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Chinese detergent accused of airing 'most racist ad ever'

Reporter: Han Peng 丨 CCTV.com

05-29-2016 04:54 BJT

A Chinese laundry detergent commercial has spurred outrage online, with many social media users accusing it of blatant racism. 

In a commercial for China’s Qiaobi laundry detergent, a Chinese woman shoves the product into a black worker’s mouth in the midst of their flirting, before suddenly pushing him into a washing machine. 

What outraged many international viewers online is that when she reopens the machine, a pale Asian man emerges instead, to the woman’s delight.

The advertisement has been airing in China since at least April. But it only began to cause a sensation last week, when it went viral on foreign social network sites.

BBC and CNN have slammed it as “blatant racism,” with many netizens, both Western and Chinese, saying they are “appalled” and cannot believe what they see.

We showed the ad to some passerbys on a Chinese street. Most instantly condemned it as racist. 

“This is too much. What if a foreign laundry ad washed off the skin color of an Asian guy and turned him white? That would be unacceptable to us. Many Chinese companies fail to understand the sensitivity of racism. It’s a shame, but it’s common in China,” said Zhao Yan, Beijing resident. 

But on reflection, some offered further comments. 

“I think it might because we don’t have much history of black people fighting against discrimination here in China. That’s why many people here lack the awareness of how sensitive this topic is. But of course that doesn’t mean that Chinese people are against the idea that everyone is equal and should be respected,” said Kong Zhe, Beijing resident.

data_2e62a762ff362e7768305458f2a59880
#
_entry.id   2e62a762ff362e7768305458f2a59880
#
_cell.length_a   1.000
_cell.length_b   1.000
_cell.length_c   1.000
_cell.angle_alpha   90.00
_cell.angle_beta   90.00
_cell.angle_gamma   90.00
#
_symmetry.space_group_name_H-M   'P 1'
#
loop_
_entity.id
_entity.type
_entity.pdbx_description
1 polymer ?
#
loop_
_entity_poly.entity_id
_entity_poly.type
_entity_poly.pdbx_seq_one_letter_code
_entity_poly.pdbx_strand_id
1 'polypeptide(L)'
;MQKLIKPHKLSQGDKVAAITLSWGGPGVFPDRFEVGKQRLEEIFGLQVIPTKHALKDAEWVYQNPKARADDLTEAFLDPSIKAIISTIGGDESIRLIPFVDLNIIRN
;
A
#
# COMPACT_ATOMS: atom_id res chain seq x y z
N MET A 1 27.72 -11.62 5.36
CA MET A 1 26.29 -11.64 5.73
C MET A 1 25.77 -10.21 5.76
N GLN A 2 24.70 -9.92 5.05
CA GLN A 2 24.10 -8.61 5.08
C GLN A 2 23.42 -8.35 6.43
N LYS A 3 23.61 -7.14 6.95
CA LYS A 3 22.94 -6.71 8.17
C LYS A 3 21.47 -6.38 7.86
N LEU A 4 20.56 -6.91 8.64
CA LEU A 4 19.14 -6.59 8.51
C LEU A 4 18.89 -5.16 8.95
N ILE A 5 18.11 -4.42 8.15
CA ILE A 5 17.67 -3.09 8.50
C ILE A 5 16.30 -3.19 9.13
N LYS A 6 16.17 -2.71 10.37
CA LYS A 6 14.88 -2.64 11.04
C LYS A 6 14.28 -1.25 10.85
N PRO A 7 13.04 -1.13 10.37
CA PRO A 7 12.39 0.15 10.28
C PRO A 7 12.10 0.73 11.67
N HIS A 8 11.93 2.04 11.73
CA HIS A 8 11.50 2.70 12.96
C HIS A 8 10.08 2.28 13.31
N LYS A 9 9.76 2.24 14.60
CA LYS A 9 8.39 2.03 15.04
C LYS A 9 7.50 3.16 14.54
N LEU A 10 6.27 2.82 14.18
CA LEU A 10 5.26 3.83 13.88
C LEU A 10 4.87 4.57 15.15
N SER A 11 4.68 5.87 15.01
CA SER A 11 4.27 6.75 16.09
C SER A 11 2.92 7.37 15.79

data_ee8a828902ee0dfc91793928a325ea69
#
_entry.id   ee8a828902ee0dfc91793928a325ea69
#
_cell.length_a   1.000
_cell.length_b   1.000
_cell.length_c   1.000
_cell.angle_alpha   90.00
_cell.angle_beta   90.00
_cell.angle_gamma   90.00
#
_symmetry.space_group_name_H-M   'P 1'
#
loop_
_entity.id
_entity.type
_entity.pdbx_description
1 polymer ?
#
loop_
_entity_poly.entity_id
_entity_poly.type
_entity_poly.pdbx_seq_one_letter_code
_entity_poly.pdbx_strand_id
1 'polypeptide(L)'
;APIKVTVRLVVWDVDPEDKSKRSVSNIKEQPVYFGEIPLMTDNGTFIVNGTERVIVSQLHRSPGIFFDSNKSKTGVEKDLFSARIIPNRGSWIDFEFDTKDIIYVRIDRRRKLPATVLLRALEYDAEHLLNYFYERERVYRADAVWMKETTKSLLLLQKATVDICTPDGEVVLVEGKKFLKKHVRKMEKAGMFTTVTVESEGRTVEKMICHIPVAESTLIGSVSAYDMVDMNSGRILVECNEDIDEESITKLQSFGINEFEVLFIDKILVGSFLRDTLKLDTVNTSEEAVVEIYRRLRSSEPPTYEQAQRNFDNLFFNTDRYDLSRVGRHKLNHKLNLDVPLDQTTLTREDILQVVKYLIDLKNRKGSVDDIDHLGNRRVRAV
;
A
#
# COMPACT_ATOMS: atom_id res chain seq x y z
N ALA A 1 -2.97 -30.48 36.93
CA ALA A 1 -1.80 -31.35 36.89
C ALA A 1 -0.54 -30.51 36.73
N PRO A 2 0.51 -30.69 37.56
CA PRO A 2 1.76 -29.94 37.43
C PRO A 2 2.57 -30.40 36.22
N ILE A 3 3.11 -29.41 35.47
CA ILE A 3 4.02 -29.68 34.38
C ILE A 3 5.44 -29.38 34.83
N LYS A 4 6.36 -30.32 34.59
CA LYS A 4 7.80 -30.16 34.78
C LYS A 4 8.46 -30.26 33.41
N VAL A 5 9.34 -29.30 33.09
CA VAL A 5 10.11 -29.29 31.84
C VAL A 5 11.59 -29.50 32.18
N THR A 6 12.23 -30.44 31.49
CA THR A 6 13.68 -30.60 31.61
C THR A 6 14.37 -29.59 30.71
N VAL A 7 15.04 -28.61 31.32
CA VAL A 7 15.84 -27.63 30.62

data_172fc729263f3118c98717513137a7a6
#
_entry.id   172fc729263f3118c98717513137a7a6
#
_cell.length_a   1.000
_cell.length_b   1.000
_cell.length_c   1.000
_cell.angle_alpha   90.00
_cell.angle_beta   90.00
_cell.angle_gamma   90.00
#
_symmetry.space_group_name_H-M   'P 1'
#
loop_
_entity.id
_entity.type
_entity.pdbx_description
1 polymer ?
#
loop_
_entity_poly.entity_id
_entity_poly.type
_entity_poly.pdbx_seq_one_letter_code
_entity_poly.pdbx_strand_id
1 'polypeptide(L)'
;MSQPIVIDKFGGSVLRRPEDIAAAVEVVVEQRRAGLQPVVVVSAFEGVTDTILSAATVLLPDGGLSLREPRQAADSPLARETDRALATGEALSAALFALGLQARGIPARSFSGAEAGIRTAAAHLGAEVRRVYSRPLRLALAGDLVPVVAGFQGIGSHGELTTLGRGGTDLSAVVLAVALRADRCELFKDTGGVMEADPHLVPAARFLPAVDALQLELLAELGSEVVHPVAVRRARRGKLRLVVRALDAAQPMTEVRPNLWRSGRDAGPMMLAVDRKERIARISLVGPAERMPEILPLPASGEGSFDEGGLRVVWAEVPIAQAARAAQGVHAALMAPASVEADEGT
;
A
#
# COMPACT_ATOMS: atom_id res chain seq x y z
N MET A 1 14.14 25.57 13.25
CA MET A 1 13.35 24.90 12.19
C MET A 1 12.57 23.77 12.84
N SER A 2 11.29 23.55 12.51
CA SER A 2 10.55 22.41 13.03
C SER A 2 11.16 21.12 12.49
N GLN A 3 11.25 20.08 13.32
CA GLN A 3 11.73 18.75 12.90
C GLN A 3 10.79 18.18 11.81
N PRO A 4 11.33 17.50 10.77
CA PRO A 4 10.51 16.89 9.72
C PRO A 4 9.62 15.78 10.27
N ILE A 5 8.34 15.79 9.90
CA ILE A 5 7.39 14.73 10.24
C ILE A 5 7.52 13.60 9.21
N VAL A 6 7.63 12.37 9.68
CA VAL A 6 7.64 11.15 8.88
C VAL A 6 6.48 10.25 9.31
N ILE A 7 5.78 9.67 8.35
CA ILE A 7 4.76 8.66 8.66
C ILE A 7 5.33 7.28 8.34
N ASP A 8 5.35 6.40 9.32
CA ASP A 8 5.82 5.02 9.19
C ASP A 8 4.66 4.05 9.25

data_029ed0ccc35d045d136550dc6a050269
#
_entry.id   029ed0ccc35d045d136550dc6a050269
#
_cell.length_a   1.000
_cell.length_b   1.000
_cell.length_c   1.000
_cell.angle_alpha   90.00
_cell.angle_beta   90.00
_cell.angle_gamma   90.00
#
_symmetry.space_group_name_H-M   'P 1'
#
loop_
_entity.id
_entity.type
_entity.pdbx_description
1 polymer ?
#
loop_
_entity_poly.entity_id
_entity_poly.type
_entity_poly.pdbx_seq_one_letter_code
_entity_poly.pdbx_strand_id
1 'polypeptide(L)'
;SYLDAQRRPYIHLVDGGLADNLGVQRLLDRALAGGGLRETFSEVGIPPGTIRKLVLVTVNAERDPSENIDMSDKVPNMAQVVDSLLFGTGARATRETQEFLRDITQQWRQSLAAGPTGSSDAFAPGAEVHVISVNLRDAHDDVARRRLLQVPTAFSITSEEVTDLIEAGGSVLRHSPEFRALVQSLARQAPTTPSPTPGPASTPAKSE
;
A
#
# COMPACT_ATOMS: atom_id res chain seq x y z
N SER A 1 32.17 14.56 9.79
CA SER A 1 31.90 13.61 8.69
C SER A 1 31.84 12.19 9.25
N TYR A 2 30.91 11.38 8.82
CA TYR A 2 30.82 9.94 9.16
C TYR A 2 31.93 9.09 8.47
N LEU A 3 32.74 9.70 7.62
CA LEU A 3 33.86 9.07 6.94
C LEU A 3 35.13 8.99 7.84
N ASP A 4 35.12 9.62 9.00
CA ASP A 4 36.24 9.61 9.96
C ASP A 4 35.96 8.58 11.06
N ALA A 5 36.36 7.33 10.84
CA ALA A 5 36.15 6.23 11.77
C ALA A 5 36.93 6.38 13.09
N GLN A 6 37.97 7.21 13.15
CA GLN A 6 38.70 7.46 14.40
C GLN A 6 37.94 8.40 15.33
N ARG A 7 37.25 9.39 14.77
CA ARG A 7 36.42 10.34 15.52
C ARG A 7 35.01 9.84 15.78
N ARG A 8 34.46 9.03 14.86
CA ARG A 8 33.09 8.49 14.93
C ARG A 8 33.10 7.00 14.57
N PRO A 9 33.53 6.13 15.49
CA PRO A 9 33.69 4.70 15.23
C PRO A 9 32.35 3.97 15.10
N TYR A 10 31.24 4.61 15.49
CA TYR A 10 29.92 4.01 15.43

Adding to the controversy is the fact that the commercial is almost a complete reproduction of an Italian detergent brand aired nine years ago.

It uses the same music and similar plot. The only difference is that the Italian product turns a white man black.

Infringing intellectual property rights is one thing to criticized, but some Chinese netizens also questioned why the skin color can only change one way.

In an interview with the BBC, Qiaobi’s director says he did not go over the content of the ad carefully enough, and admits he did not consider its racist undertones. But some advertisers say arousing controversy is just the company’s strategy for getting more exposure.

The Chinese law on advertisement bans dicriminative content based on race, ethnicity, religion and gender. But how this ad was approved by the authorities for broadcasting and how the watchdog will react remains to be seen.

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